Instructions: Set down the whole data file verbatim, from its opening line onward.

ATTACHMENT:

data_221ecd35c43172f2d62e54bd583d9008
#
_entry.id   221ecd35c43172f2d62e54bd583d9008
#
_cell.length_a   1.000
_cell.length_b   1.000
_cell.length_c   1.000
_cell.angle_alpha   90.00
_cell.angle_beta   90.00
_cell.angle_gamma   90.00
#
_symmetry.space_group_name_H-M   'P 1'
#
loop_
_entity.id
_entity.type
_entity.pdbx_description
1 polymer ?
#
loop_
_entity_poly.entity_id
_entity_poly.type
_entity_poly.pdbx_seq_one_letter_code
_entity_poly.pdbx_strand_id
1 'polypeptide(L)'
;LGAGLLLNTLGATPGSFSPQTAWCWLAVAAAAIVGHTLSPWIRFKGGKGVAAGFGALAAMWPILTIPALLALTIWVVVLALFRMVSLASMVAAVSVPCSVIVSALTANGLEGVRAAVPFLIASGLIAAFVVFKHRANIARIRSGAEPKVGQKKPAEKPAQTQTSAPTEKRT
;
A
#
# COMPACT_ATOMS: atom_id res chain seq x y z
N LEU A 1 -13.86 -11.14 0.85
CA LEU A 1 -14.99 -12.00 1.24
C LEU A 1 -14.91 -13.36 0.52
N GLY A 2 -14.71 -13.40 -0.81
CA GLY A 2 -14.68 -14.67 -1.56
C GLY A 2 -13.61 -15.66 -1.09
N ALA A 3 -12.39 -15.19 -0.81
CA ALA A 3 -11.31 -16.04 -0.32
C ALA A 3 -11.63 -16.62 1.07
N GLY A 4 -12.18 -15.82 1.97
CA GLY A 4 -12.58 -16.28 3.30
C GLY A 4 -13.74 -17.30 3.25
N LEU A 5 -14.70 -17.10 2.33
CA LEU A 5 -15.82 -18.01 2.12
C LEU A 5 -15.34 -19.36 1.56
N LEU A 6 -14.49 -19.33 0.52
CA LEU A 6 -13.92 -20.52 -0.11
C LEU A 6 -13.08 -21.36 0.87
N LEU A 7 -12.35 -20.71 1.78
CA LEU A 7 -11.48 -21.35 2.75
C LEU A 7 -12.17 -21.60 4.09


data_221ecd35c43172f2d62e54bd583d9008
#
_entry.id   221ecd35c43172f2d62e54bd583d9008
#
_cell.length_a   1.000
_cell.length_b   1.000
_cell.length_c   1.000
_cell.angle_alpha   90.00
_cell.angle_beta   90.00
_cell.angle_gamma   90.00
#
_symmetry.space_group_name_H-M   'P 1'
#
loop_
_entity.id
_entity.type
_entity.pdbx_description
1 polymer ?
#
loop_
_entity_poly.entity_id
_entity_poly.type
_entity_poly.pdbx_seq_one_letter_code
_entity_poly.pdbx_strand_id
1 'polypeptide(L)'
;LGAGLLLNTLGATPGSFSPQTAWCWLAVAAAAIVGHTLSPWIRFKGGKGVAAGFGALAAMWPILTIPALLALTIWVVVLALFRMVSLASMVAAVSVPCSVIVSALTANGLEGVRAAVPFLIASGLIAAFVVFKHRANIARIRSGAEPKVGQKKPAEKPAQTQTSAPTEKRT
;
A
#
# COMPACT_ATOMS: atom_id res chain seq x y z
N LEU A 1 -13.86 -11.14 0.85
CA LEU A 1 -14.99 -12.00 1.24
C LEU A 1 -14.91 -13.36 0.52
N GLY A 2 -14.71 -13.40 -0.81
CA GLY A 2 -14.68 -14.67 -1.56
C GLY A 2 -13.61 -15.66 -1.09
N ALA A 3 -12.39 -15.19 -0.81
CA ALA A 3 -11.31 -16.04 -0.32
C ALA A 3 -11.63 -16.62 1.07
N GLY A 4 -12.18 -15.82 1.97
CA GLY A 4 -12.58 -16.28 3.30
C GLY A 4 -13.74 -17.30 3.25
N LEU A 5 -14.70 -17.10 2.33
CA LEU A 5 -15.82 -18.01 2.12
C LEU A 5 -15.34 -19.36 1.56
N LEU A 6 -14.49 -19.33 0.52
CA LEU A 6 -13.92 -20.52 -0.11
C LEU A 6 -13.08 -21.36 0.87
N LEU A 7 -12.35 -20.71 1.78
CA LEU A 7 -11.48 -21.35 2.75
C LEU A 7 -12.17 -21.60 4.09